By Ryan Keating-Lambert

★★★★☆

Climax is one of the most disturbing films I’ve seen in a while. Visually captivating, engaging, and truly horrifying at times.

Based on a true story and directed by the controversial Gaspar Noe (Love, Enter the Void), the elaborately titled Climax sees a party in rural France go awry after someone spikes the sangria.

It’s no surprise that cinema bad-boy Gaspar Noe is behind such a project. After all, the director is known for pushing the boundaries of sex, drugs and cinema, even if it isn’t always successful. In many ways, Climax feels like the deranged love-child of the director’s previous two films, the pornographic (and 3D) Love and the psychedelic (and also drug fueled) Enter the Void.

The film opens with a haunting aerial shot of a girl crawling through the snow, seemingly dying, before we cut to interviews with various dancers about their love of the craft and their hopes and dreams for the future. It’s a short but adequate introduction to the many characters played by a young and vibrant cast, led by Sofia Boutella (Atomic Blonde), in what is sure to be one of her most memorable roles to date.

What follows is a spectacular string of dance sequences and fly-on-the-wall conversations, which despite the standard party talk dialogue, are dripping with subtext and political satire. Almost as if this was Noe’s way of commenting on the naivety and false hope of the ’90s, and French nationalism. There’s even a character hell-bent on moving to America because everything there is supposedly ‘better’.

Once the sangria comes out though, the characters gradually descend into a dance-fuelled realm of madness, even a young boy falls victim to the high. Noe’s subjective close-ups and stylised long-takes take you on a playful game of ‘tag’ which follows multiple characters attempting to navigate their way through the party, not to mention their psychosis.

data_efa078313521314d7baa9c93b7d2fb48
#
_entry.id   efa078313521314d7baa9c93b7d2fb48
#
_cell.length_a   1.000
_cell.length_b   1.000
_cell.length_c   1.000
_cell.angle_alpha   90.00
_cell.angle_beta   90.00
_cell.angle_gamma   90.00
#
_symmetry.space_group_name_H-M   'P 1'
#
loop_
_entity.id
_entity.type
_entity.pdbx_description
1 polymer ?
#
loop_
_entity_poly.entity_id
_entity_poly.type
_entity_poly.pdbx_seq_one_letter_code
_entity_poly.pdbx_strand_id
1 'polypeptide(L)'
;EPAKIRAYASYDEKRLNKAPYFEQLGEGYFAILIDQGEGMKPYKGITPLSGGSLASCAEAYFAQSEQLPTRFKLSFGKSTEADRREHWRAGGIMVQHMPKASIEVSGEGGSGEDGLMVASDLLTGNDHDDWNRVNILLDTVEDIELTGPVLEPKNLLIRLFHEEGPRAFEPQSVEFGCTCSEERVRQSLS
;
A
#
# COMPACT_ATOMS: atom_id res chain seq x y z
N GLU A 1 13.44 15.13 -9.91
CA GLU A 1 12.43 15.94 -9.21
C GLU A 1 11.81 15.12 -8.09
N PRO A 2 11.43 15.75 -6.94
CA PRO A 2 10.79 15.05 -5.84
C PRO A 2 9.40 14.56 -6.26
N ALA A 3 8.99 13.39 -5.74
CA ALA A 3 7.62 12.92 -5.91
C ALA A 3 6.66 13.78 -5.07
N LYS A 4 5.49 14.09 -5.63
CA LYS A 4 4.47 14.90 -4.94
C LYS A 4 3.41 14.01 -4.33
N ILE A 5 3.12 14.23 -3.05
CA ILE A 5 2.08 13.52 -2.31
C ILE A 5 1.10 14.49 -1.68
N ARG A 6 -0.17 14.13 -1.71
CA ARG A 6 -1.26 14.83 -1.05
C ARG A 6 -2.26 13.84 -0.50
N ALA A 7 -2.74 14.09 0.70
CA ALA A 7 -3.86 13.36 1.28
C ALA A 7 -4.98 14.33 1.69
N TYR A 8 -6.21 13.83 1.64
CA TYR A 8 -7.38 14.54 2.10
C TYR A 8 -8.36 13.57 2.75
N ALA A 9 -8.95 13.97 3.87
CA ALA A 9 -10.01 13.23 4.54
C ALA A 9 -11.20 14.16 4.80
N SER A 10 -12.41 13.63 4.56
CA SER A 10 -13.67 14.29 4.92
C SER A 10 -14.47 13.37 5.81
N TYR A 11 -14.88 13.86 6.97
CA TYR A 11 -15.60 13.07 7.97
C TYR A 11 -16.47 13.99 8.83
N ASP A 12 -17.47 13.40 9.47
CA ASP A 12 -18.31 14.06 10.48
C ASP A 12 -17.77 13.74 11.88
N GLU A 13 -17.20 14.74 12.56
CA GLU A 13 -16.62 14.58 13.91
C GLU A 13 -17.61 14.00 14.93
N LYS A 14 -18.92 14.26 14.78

The most noteworthy of perspectives is that of Selva, played by the remarkable Sofia Boutella, who was actually a trained dancer before she was an actress. The cerebral freak-out Selva endures is incredibly realistic, back-breaking and all round nauseating, made more intense only by the invasive cinematography and the sounds of Aphex Twin’s ‘Windowlicker’. The soundtrack plays a significant role here and there’s no doubt that it will be in high rotation when the film gets a wider release.

As expected from a Gaspar Noe film though, Climax is a little pretentious at times. The oddly timed credits are a nice touch until the arrogant repetition of the director’s name becomes too much. It reminded me of Nicolas Winding Refn’s ‘logo’ in the opening credits The Neon DemonWhy? It’s exhausting, showy and laughable.

Then there’s the flashy chapter markers – ‘insightful’ quotes like ‘Birth and death are extraordinary experiences. Life is a fleeting pleasure’, which probably sound vaguely interesting scribbled on Noe’s restaurant napkins, but only serve to distract and annoy in the overall film.

Luckily though, this superbly crafted and sickening trip to hell doesn’t lose any of its appeal, even with the ridiculous texts. Gaspar Noe has created an original and unique take on the drug film, I can’t remember seeing one this memorable since Darren Aronofsky’s Requiem for a Dream.

It’s a mesmerising experience, and a brutal assault on the senses, shot in 15 days in February if you can believe it! It’s a miracle this film made it to festivals like Cannes and KVIFF in time this year. You’re either going to love it or hate it. One thing is certain though. You’ll definitely about it after… and you’ll probably never look at sangria the same way again.

Climax will be in Czech cinemas this fall thanks to Aerofilms.

Photo: Film Servis Festival Karlovy Vary

 

 

 

Leave a Reply

Fill in your details below or click an icon to log in:

WordPress.com Logo

You are commenting using your WordPress.com account. Log Out /  Change )

Google+ photo

You are commenting using your Google+ account. Log Out /  Change )

Twitter picture

You are commenting using your Twitter account. Log Out /  Change )

Facebook photo

You are commenting using your Facebook account. Log Out /  Change )

Connecting to %s